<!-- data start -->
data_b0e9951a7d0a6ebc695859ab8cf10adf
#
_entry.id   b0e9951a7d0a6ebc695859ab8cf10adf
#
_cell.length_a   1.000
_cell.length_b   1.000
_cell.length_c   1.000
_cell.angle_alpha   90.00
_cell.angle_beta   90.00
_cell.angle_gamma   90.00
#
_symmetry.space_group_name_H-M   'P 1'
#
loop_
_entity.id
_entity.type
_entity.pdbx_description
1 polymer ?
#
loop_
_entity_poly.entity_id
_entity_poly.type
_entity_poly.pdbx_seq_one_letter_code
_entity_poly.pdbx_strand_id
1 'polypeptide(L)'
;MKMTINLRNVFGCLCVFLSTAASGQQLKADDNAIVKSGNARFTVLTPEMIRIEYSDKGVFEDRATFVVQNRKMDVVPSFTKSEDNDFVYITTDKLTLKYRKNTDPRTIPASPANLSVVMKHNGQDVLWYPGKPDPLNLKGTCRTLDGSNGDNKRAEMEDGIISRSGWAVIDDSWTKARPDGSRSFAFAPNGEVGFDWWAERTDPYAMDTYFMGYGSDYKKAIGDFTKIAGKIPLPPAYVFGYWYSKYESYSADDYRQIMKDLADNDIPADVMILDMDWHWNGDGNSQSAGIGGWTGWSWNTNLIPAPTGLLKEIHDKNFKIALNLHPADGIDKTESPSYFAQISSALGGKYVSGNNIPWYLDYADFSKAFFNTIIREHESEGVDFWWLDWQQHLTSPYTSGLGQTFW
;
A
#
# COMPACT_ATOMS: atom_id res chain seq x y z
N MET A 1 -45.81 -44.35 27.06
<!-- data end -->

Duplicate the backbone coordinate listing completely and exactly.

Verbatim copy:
data_b0e9951a7d0a6ebc695859ab8cf10adf
#
_entry.id   b0e9951a7d0a6ebc695859ab8cf10adf
#
_cell.length_a   1.000
_cell.length_b   1.000
_cell.length_c   1.000
_cell.angle_alpha   90.00
_cell.angle_beta   90.00
_cell.angle_gamma   90.00
#
_symmetry.space_group_name_H-M   'P 1'
#
loop_
_entity.id
_entity.type
_entity.pdbx_description
1 polymer ?
#
loop_
_entity_poly.entity_id
_entity_poly.type
_entity_poly.pdbx_seq_one_letter_code
_entity_poly.pdbx_strand_id
1 'polypeptide(L)'
;MKMTINLRNVFGCLCVFLSTAASGQQLKADDNAIVKSGNARFTVLTPEMIRIEYSDKGVFEDRATFVVQNRKMDVVPSFTKSEDNDFVYITTDKLTLKYRKNTDPRTIPASPANLSVVMKHNGQDVLWYPGKPDPLNLKGTCRTLDGSNGDNKRAEMEDGIISRSGWAVIDDSWTKARPDGSRSFAFAPNGEVGFDWWAERTDPYAMDTYFMGYGSDYKKAIGDFTKIAGKIPLPPAYVFGYWYSKYESYSADDYRQIMKDLADNDIPADVMILDMDWHWNGDGNSQSAGIGGWTGWSWNTNLIPAPTGLLKEIHDKNFKIALNLHPADGIDKTESPSYFAQISSALGGKYVSGNNIPWYLDYADFSKAFFNTIIREHESEGVDFWWLDWQQHLTSPYTSGLGQTFW
;
A
#
# COMPACT_ATOMS: atom_id res chain seq x y z
N MET A 1 -45.81 -44.35 27.06